Category Archives: Random Musings

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Please Excuse Any Typographical Errors

You know what really grinds my gears? Virtual keyboards FTL! Since when have typos become acceptable in professional communiques? This isn’t just a knock against iOS devices – the same can be said for more Android devices. I don’t enjoy carrying around a Blackberry in lieu of the coolest new smartphone, but the BB allows me to compose emails without auto-correct telling me what I want to type (and the suggestions are almost always wrong). Along with character restrictions imposed on Twitter and text messages, this is the beginning of the end of proper grammar.

Thx 4 reading c u soon!

2009 British Open TV Schedule

Here’s a quick reference guide on television coverage of The British Open. Keep in mind the 5+ hour time difference will prevent live coverage of rounds from top players such as Tiger Woods who tees off his opening round at 4:09am EST, Thursday, July 16.

  • Weather permitting, 4 rounds of golf from July 16-19, 2009
  • Turnberry Ailsa Course, South Ayrshire, Scotland

Thursday, July 16:

7am-7pm EST on TNT

Friday, July 17:

7am-7pm EST on TNT

Saturday, July 18:

7am-9am EST on TNT

9am-2:30pm EST on ABC

Sunday, July 19:

6am-8am EST on TNT

8am-1:30pm EST on ABC

Apologies my first post in a very long time is regarding an eclectic, non-search marketing topic. Thanks again to my loyal readers :)

Green Jobs Definition and Background

OK, so maybe the title is a little misleading. It’s difficult to define a term like “Green jobs” that only became widely acknowledged (in the United States) a day ago. There is already a Wikipedia entry with a decent amount of content, but the fact it shows up third on Google natural search results for a “Green jobs definition” query should provide an indication on its relative search popularity. The Google External Keyword Tool shows 201K Broad Match searches for “Green jobs” in December 2008.

greenjobssearches

Not too much search activity. Considering Google has been able to determine flu trends in the US using their search data, this shows we are still in the infancy stages of mainstream awareness. A poll conducted by the NY Times in 2007 showed 52% of respondents were willing to make extraordinary efforts to help the environment (or at least hurt it less) at a personal expense. I read that in the print edition. I’ll try to find it online and post an update. I know for a fact two things have changed since then.

  1. The state of the economy has certainly decreased that 52%
  2. The NY Times print edition will not be around for much longer

Work/Life Balance – Reality or Unicorn?

Exactly a year after I left my previous company to join my current one, I met up with my old boss for happy hour tonight. If not for him, I would certainly not be where I am today from a career standpoint. Giving him my two weeks notice (which was actually three because I bypassed the week in between jobs to make sure the transition went smoothly) was one of the most difficult things I have ever done.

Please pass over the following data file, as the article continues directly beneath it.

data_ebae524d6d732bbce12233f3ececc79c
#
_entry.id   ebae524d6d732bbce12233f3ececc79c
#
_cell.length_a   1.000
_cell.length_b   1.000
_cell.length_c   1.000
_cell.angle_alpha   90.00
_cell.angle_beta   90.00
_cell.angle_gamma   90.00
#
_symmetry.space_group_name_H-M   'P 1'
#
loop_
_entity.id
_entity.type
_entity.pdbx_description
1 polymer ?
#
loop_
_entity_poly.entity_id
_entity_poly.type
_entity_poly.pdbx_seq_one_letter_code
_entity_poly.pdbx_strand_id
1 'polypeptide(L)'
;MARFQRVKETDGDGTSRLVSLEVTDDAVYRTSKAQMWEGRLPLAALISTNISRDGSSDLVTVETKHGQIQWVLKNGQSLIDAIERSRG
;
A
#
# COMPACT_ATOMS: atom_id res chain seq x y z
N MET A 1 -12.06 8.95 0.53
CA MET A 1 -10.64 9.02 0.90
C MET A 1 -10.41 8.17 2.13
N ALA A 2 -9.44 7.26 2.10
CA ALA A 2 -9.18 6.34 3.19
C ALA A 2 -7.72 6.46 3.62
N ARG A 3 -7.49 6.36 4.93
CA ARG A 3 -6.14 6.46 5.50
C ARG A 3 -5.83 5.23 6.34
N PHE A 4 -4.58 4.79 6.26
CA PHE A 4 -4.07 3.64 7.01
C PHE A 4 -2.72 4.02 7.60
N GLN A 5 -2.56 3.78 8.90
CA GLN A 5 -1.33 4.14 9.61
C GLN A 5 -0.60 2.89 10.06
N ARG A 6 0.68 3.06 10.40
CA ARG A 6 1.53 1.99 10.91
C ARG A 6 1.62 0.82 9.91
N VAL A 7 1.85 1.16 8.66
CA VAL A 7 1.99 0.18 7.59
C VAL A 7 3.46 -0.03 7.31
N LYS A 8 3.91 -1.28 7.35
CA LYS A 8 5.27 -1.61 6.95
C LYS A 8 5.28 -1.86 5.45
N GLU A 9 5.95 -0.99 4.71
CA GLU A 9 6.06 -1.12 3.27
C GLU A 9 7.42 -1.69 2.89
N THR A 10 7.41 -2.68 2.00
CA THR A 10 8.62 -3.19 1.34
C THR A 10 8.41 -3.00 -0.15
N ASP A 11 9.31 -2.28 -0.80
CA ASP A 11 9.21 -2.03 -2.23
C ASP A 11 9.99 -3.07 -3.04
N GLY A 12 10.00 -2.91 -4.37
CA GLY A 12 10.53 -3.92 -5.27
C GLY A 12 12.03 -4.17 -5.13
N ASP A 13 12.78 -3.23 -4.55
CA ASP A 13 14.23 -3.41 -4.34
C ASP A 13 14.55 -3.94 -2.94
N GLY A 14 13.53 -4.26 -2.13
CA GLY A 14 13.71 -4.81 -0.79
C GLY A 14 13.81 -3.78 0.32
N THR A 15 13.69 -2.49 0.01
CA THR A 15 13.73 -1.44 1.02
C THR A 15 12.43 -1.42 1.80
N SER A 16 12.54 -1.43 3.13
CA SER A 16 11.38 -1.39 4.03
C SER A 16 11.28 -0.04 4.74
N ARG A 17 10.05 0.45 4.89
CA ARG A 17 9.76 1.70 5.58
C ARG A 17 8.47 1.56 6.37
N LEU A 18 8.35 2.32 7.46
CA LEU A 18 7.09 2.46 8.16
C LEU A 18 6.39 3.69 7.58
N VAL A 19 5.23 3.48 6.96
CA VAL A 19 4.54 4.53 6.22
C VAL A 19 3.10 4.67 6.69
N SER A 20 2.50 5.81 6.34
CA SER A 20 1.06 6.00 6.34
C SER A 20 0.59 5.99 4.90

I had been there for three years and despite my allegiance to him, I knew it was time to move on to new challenges. It wouldn’t have been fair to the company, my beloved boss, or myself to stay there. I was burned out and simply couldn’t produce at the level I had sustained for the first 36 months of my tenure.

It turned out that the person to whom I would be reporting at the new job was a co-worker of my old boss and several other key players on his team. <!– Cliche Warning –> Small world!

This is certainly not an indictment against my former employer, but I am very grateful for where I am today professionally. Devoting one’s life to work can only last so long. It’s simply not sustainable. <!– Cliche Warning 2 –> Slow and steady wins the race. All work and no play makes Jack physically ill. Trust me on this one.

I used to say, “I’m still young and need to focus on my job while I am able.” At 32 years of age and rebounding from a 12+ year relationship that undoubtedly was undermined by my commitment to work, I am finally starting to realize there is more to life than to reaching the highest tax bracket. Besides, if I get there within the next 4 years, I will be hit with a luxury(federal income) tax of 40+%. Steinbrenner family: I feel your pain!

God Yelps Those Who Yelp Themselves

OK, so via an industry email I received today, there are now at least five lawsuits in the state of California alone against people who posted negative reviews about service providers from whom they received sub-par service. The fact these complaints were not dismissed immediately really irks me. Freedom of speech should apply to Internet content – specifically to user reviews.

Filtering of negative opinions renders online reviews useless. If I wanted to see the idealistic perspective of a service provider, product, or website I would simply peruse their marketing collateral. To the plaintiffs in these lawsuits: If you are so concerned with libel and defamation resultant from these negative reviews, why don’t you ask some of your satisfied customers and clients to post retorts on the same sites in response to the allegations of deficient delivery of value? Review sites are generally open forums where each side has an opportunity to defend his or her point of view. If you are unable to settle a dispute amicably then maybe you should take a step back and review your value proposition. In tough economic times, people try to maximize their dollars spent. Take care of your clients/customers and they will take care of you!

My finishing argument: Ultimately, regional judicial systems should not be setting precedents regarding user reviews on the WORLD WIDE Web. Ten years subsequent to the mainstream adoption of the Internet, we still do not have de facto standards by which to model our online behavior.

California Anti-SLAPP Project: http://www.casp.net/